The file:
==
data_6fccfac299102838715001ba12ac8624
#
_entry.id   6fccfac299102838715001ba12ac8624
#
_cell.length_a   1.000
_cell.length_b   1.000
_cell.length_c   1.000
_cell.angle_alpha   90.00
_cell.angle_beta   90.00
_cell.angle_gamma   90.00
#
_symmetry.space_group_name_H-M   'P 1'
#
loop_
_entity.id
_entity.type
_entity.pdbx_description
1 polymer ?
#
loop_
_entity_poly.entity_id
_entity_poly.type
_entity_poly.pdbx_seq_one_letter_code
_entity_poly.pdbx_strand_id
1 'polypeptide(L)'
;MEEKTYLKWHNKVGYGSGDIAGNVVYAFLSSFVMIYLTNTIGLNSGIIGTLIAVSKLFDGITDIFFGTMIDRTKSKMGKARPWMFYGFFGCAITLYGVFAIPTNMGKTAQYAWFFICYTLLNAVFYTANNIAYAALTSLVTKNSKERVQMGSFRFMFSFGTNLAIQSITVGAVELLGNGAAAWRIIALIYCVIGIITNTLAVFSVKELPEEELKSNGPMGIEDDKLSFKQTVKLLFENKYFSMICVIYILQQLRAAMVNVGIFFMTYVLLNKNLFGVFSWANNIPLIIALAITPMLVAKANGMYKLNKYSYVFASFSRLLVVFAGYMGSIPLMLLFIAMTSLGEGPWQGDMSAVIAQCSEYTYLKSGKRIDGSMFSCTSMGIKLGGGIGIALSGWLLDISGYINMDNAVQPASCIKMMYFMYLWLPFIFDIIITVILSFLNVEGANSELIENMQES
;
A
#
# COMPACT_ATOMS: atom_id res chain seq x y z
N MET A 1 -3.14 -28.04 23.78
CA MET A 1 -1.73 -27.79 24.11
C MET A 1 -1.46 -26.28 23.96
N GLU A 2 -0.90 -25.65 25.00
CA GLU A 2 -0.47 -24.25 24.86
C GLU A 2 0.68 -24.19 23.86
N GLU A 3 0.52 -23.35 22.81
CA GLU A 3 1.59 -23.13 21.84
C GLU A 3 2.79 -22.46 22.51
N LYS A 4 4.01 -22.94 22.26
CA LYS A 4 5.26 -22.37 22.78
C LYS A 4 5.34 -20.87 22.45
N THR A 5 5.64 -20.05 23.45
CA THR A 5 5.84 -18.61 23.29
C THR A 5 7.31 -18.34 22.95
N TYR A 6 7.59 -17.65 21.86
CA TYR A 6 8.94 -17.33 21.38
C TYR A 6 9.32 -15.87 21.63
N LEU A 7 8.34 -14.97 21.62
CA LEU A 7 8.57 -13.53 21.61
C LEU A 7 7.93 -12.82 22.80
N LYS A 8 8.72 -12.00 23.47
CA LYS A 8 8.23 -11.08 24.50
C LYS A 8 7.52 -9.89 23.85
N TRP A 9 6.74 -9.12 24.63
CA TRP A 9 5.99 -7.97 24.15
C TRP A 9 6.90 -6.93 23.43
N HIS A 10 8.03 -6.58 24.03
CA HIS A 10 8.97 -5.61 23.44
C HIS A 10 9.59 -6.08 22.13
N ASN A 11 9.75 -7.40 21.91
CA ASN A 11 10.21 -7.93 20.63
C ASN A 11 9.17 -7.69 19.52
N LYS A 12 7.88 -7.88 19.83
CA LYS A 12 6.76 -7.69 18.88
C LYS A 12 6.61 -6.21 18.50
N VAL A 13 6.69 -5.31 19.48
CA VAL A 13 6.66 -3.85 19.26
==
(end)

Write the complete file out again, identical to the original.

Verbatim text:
data_6fccfac299102838715001ba12ac8624
#
_entry.id   6fccfac299102838715001ba12ac8624
#
_cell.length_a   1.000
_cell.length_b   1.000
_cell.length_c   1.000
_cell.angle_alpha   90.00
_cell.angle_beta   90.00
_cell.angle_gamma   90.00
#
_symmetry.space_group_name_H-M   'P 1'
#
loop_
_entity.id
_entity.type
_entity.pdbx_description
1 polymer ?
#
loop_
_entity_poly.entity_id
_entity_poly.type
_entity_poly.pdbx_seq_one_letter_code
_entity_poly.pdbx_strand_id
1 'polypeptide(L)'
;MEEKTYLKWHNKVGYGSGDIAGNVVYAFLSSFVMIYLTNTIGLNSGIIGTLIAVSKLFDGITDIFFGTMIDRTKSKMGKARPWMFYGFFGCAITLYGVFAIPTNMGKTAQYAWFFICYTLLNAVFYTANNIAYAALTSLVTKNSKERVQMGSFRFMFSFGTNLAIQSITVGAVELLGNGAAAWRIIALIYCVIGIITNTLAVFSVKELPEEELKSNGPMGIEDDKLSFKQTVKLLFENKYFSMICVIYILQQLRAAMVNVGIFFMTYVLLNKNLFGVFSWANNIPLIIALAITPMLVAKANGMYKLNKYSYVFASFSRLLVVFAGYMGSIPLMLLFIAMTSLGEGPWQGDMSAVIAQCSEYTYLKSGKRIDGSMFSCTSMGIKLGGGIGIALSGWLLDISGYINMDNAVQPASCIKMMYFMYLWLPFIFDIIITVILSFLNVEGANSELIENMQES
;
A
#
# COMPACT_ATOMS: atom_id res chain seq x y z
N MET A 1 -3.14 -28.04 23.78
CA MET A 1 -1.73 -27.79 24.11
C MET A 1 -1.46 -26.28 23.96
N GLU A 2 -0.90 -25.65 25.00
CA GLU A 2 -0.47 -24.25 24.86
C GLU A 2 0.68 -24.19 23.86
N GLU A 3 0.52 -23.35 22.81
CA GLU A 3 1.59 -23.13 21.84
C GLU A 3 2.79 -22.46 22.51
N LYS A 4 4.01 -22.94 22.26
CA LYS A 4 5.26 -22.37 22.78
C LYS A 4 5.34 -20.87 22.45
N THR A 5 5.64 -20.05 23.45
CA THR A 5 5.84 -18.61 23.29
C THR A 5 7.31 -18.34 22.95
N TYR A 6 7.59 -17.65 21.86
CA TYR A 6 8.94 -17.33 21.38
C TYR A 6 9.32 -15.87 21.63
N LEU A 7 8.34 -14.97 21.62
CA LEU A 7 8.57 -13.53 21.61
C LEU A 7 7.93 -12.82 22.80
N LYS A 8 8.72 -12.00 23.47
CA LYS A 8 8.23 -11.08 24.50
C LYS A 8 7.52 -9.89 23.85
N TRP A 9 6.74 -9.12 24.63
CA TRP A 9 5.99 -7.97 24.15
C TRP A 9 6.90 -6.93 23.43
N HIS A 10 8.03 -6.58 24.03
CA HIS A 10 8.97 -5.61 23.44
C HIS A 10 9.59 -6.08 22.13
N ASN A 11 9.75 -7.40 21.91
CA ASN A 11 10.21 -7.93 20.63
C ASN A 11 9.17 -7.69 19.52
N LYS A 12 7.88 -7.88 19.83
CA LYS A 12 6.76 -7.69 18.88
C LYS A 12 6.61 -6.21 18.50
N VAL A 13 6.69 -5.31 19.48
CA VAL A 13 6.66 -3.85 19.26